I basically have a mini crane arm. I hand operate the crane, but it has a fluid head like what you'd have on stage. As soon as I pan and tilt, I see it live. It goes through [Autodesk] MotionBuilder, which talks to the fluid head and crane, so I have real-time feedback, just like with a mouse. I have the [digital] background, the [digital] actors, a 360-degree view of the world. I pick and choose lenses verbally, then I look at the monitor. As soon as I like a take, I play it live and record the camera. Then I send QuickTime movies to the Avid and cut them into the sequence. I show that to Marty [Scorsese]. For a couple scenes we picked an image from the book that was evocative, and created a setup using that. For the dream sequence, we found shots of the steam engine and put it in exactly as it was in the book.
Did you previs in stereo 3D?
Yeah, I did, and that was part of the reason the stereo worked as well as it did. The opening shot was the first I did in 3D and once we saw it in 3D we changed things, made it more evocative. We considered 3D for every setup, viewed and altered it for every setup. Once we could see it, we'd add foreground, dust, change how we lit the shot, stage the actors to take advantage of the art form of depth. This film was totally designed as a 3D movie, never as a 2D movie with 3D to be added later. It was photographed in 3D, all the takes were judged in 3D, all the previs was in 3D, and it was cut in 3D. We looked at how depth enhanced the telling of the story. The sum total of all those things created a feeling that's different from post conversion.
Did you use practical as well as digital effects?
As many as we could. The physical effects helped enormously. I always like to shoot whatever I can live because my belief system is that creativity is analog driven. You can take a camera and walk around until your senses tell you you're in the right place. And if something is live and in camera, you have that ability to know this take is right. It's somehow easier to do it in realtime and judge it that way.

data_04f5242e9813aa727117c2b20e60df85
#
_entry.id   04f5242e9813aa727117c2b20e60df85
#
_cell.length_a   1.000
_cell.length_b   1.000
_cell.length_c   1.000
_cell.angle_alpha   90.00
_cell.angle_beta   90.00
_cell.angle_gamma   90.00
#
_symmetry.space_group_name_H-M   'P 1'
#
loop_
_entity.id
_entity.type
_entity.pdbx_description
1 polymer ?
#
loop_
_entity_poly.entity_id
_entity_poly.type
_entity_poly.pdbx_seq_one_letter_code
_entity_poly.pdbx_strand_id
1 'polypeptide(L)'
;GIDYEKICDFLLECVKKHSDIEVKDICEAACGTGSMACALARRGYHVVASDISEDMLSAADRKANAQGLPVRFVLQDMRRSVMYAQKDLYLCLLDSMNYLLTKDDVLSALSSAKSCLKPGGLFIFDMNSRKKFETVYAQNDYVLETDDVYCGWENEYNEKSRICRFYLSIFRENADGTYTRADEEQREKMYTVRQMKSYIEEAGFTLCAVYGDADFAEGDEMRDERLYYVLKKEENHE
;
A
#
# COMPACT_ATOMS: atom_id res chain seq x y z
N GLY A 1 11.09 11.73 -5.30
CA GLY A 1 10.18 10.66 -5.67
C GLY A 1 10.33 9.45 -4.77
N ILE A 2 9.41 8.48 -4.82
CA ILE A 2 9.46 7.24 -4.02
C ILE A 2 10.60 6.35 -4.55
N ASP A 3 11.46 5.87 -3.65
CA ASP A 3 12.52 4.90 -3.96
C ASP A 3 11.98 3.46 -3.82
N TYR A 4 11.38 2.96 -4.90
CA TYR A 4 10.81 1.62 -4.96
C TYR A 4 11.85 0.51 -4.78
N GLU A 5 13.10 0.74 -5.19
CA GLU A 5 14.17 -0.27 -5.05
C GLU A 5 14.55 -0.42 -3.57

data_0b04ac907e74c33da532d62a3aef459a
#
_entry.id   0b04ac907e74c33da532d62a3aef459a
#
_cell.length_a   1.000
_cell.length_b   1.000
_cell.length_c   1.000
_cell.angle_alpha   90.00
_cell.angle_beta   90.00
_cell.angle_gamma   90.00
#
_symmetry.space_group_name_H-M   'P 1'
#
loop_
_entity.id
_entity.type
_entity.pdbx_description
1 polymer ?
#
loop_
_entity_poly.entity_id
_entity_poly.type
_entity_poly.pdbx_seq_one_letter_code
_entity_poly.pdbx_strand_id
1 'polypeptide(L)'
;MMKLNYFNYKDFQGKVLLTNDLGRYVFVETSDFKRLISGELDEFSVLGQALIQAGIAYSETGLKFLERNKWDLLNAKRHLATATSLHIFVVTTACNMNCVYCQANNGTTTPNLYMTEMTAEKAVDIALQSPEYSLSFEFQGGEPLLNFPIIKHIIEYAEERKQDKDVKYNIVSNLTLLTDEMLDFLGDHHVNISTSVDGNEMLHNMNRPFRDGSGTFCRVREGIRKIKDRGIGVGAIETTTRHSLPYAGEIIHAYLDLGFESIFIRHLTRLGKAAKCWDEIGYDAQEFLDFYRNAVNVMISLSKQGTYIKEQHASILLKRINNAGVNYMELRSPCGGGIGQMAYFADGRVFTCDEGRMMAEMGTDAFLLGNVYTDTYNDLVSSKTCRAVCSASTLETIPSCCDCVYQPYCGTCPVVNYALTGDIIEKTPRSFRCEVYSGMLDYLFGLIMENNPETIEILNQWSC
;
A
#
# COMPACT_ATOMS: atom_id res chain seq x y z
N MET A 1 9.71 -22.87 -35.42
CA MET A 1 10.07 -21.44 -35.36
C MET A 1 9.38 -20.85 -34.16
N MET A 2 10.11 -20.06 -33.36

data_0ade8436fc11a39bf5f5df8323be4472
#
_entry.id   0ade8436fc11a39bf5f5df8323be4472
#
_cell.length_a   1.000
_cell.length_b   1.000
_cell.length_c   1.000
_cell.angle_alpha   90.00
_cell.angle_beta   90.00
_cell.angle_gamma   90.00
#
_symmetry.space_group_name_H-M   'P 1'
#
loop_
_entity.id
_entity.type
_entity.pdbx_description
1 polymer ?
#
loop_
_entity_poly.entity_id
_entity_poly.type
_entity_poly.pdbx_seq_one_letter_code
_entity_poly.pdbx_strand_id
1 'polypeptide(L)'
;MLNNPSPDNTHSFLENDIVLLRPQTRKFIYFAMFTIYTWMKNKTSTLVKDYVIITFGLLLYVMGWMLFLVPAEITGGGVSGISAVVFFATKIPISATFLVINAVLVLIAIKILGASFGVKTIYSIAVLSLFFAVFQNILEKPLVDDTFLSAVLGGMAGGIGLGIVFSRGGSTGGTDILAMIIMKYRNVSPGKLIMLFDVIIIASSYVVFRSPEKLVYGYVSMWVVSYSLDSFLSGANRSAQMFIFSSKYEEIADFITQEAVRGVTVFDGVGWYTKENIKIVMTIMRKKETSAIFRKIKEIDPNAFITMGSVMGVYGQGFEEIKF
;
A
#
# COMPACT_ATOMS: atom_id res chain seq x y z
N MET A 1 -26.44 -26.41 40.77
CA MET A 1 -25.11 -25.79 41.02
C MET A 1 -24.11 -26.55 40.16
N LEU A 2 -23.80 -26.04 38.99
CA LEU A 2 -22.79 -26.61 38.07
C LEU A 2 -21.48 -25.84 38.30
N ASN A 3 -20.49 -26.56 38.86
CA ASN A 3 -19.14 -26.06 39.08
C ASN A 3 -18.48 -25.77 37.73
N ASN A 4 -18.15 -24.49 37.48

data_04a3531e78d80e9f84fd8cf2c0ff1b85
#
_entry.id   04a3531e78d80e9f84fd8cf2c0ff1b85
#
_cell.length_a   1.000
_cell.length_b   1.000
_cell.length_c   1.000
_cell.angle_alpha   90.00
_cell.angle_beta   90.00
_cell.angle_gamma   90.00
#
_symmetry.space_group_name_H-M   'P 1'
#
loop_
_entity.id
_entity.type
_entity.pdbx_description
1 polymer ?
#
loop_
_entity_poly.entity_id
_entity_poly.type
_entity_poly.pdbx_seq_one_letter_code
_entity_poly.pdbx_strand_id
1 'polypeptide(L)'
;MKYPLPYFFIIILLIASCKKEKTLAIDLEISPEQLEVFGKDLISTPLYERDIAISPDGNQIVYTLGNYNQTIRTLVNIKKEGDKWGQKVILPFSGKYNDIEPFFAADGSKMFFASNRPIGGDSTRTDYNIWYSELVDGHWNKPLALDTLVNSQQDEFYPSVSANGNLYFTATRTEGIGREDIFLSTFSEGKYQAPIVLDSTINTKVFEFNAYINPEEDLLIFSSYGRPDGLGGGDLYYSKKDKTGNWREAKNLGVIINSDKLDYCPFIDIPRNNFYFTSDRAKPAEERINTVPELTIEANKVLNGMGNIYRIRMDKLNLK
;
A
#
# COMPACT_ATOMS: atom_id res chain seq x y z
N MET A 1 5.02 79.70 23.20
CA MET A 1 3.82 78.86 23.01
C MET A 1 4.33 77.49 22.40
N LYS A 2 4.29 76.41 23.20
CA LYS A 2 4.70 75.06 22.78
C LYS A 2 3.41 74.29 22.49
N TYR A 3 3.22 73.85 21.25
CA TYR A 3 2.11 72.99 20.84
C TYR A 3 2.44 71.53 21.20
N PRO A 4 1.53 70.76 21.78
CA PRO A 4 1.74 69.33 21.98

Everything was an homage to persistence of vision, to [Georges Mà©lià¨s'] original vision. When you watch him in his flashback scenes recreate these indelible images – we got moved by it. The gears were beautifully filmed on a set that was safe, and then we took that idea of how they move and operate. For the train crash, we had a green car to help feel the mass. We used a stop-motion mouse. We made it look and feel like a vintage mouse Mà©lià¨s would have created in the first place. We created Mà©lià¨s' glass house. It does something to you that's hard to define.
Do you think this film points to a trend in visual effects?
Visual effects are so sophisticated now. At the bake-off, you could see that what was a miracle 10 years ago is commonplace now. It's common to have computer sets fill in backgrounds. So, now we're at the point where it isn't whether it's believable, it's how well it's done. How artistic. It isn't enough to put something good in there. It has to be great.
One of the things we did is show that 3D can be embraced and used like any other piece of cinema. It's like lighting, acting, staging, music – another tool to tell the story, not a gag or a gimmick. And neither is visual effects. It's how you tell the story in an artistic way, not a technical way.
The industry has grown up. It's akin to the beginning of movies, when the gag of a train crashing through a station was enough. Then, that wasn't enough. People started using movies to tell stories. And then, interesting stories. Sound came in, and then not just sound. Scriptwriting became an art form. Color was garish and loud at first. Then art direction came in and set mood and tone. Now we're in the visual effects age. CG could do anything, but not well at first. Now, it's starting to do things well. And that's because of the caliber of the people. It's the artists of visual effects, not the art.
I think people get tired of a steady diet of superheroes, however much fun. There is a sense of pride in creating something simple and beautiful, creating a nice photograph framed properly, creating a beautiful tone in the lighting, rather than 50,000 elements. The great thing about this film is that the visual-effects artists loved working on it. They got to participate in the art of something.